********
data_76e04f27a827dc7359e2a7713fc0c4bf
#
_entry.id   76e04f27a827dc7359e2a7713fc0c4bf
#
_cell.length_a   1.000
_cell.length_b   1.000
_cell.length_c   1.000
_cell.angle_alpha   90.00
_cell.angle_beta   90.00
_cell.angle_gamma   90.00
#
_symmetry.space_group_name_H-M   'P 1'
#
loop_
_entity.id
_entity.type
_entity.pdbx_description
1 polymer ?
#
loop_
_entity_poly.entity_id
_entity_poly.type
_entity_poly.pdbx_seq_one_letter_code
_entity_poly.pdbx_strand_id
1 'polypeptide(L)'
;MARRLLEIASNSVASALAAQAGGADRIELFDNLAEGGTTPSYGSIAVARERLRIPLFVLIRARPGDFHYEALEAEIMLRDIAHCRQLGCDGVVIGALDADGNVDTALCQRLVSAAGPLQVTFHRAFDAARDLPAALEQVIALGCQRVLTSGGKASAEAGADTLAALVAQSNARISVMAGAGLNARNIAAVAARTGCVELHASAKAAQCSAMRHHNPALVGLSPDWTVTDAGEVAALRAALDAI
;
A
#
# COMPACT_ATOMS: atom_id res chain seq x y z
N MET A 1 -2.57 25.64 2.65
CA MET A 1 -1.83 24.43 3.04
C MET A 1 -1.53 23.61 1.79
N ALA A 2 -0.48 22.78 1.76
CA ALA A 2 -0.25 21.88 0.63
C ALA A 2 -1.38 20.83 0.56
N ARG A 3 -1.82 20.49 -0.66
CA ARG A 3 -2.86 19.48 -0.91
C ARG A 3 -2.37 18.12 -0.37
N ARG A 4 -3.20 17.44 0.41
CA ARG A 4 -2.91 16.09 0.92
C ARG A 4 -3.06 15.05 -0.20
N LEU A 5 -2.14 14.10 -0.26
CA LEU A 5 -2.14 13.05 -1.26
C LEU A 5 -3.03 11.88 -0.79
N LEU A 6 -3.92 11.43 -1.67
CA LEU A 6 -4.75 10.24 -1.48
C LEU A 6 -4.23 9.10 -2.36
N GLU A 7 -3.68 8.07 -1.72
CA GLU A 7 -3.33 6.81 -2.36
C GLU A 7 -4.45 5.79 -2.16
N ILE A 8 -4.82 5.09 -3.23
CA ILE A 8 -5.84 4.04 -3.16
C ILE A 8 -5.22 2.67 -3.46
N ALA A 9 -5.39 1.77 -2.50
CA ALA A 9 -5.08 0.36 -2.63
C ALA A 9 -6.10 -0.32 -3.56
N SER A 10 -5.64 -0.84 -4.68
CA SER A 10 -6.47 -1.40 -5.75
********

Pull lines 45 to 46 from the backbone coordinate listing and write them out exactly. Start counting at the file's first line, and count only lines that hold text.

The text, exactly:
C LEU A 5 -3.03 11.88 -0.79
N LEU A 6 -3.92 11.43 -1.67